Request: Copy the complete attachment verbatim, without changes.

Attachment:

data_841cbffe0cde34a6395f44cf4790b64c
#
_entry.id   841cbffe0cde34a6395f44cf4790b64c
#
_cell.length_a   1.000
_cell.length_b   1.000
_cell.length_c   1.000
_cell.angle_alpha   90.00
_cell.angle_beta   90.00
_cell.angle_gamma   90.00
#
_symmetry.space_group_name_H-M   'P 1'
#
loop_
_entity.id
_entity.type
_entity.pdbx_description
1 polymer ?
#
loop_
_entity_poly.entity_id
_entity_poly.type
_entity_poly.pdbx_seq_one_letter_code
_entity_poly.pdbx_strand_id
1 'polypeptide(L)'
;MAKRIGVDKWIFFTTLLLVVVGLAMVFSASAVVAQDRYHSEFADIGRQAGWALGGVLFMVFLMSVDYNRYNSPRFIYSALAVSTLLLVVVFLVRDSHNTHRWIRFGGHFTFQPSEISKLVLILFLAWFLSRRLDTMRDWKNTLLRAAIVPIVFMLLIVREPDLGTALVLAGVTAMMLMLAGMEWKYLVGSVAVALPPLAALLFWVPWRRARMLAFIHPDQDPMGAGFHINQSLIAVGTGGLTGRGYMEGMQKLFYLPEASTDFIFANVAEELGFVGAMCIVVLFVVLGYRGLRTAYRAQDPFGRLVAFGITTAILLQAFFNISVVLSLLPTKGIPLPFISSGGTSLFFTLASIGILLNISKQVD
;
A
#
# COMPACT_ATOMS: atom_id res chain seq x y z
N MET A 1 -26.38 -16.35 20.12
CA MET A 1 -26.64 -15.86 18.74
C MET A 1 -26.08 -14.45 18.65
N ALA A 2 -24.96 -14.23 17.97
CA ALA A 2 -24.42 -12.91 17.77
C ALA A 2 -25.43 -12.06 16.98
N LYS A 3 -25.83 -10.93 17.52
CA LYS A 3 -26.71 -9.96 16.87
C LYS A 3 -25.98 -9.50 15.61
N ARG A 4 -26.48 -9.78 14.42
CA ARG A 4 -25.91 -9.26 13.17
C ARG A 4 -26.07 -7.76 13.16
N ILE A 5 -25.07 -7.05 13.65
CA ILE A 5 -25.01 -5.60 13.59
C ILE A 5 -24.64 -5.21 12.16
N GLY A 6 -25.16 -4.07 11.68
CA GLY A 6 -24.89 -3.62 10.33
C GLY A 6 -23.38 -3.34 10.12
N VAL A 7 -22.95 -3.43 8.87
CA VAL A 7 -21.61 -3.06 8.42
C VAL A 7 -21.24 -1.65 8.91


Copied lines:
data_841cbffe0cde34a6395f44cf4790b64c
#
_entry.id   841cbffe0cde34a6395f44cf4790b64c
#
_cell.length_a   1.000
_cell.length_b   1.000
_cell.length_c   1.000
_cell.angle_alpha   90.00
_cell.angle_beta   90.00
_cell.angle_gamma   90.00
#
_symmetry.space_group_name_H-M   'P 1'
#
loop_
_entity.id
_entity.type
_entity.pdbx_description
1 polymer ?
#
loop_
_entity_poly.entity_id
_entity_poly.type
_entity_poly.pdbx_seq_one_letter_code
_entity_poly.pdbx_strand_id
1 'polypeptide(L)'
;MAKRIGVDKWIFFTTLLLVVVGLAMVFSASAVVAQDRYHSEFADIGRQAGWALGGVLFMVFLMSVDYNRYNSPRFIYSALAVSTLLLVVVFLVRDSHNTHRWIRFGGHFTFQPSEISKLVLILFLAWFLSRRLDTMRDWKNTLLRAAIVPIVFMLLIVREPDLGTALVLAGVTAMMLMLAGMEWKYLVGSVAVALPPLAALLFWVPWRRARMLAFIHPDQDPMGAGFHINQSLIAVGTGGLTGRGYMEGMQKLFYLPEASTDFIFANVAEELGFVGAMCIVVLFVVLGYRGLRTAYRAQDPFGRLVAFGITTAILLQAFFNISVVLSLLPTKGIPLPFISSGGTSLFFTLASIGILLNISKQVD
;
A
#
# COMPACT_ATOMS: atom_id res chain seq x y z
N MET A 1 -26.38 -16.35 20.12
CA MET A 1 -26.64 -15.86 18.74
C MET A 1 -26.08 -14.45 18.65
N ALA A 2 -24.96 -14.23 17.97
CA ALA A 2 -24.42 -12.91 17.77
C ALA A 2 -25.43 -12.06 16.98
N LYS A 3 -25.83 -10.93 17.52
CA LYS A 3 -26.71 -9.96 16.87
C LYS A 3 -25.98 -9.50 15.61
N ARG A 4 -26.48 -9.78 14.42
CA ARG A 4 -25.91 -9.26 13.17
C ARG A 4 -26.07 -7.76 13.16
N ILE A 5 -25.07 -7.05 13.65
CA ILE A 5 -25.01 -5.60 13.59
C ILE A 5 -24.64 -5.21 12.16
N GLY A 6 -25.16 -4.07 11.68
CA GLY A 6 -24.89 -3.62 10.33
C GLY A 6 -23.38 -3.34 10.12
N VAL A 7 -22.95 -3.43 8.87
CA VAL A 7 -21.61 -3.06 8.42
C VAL A 7 -21.24 -1.65 8.91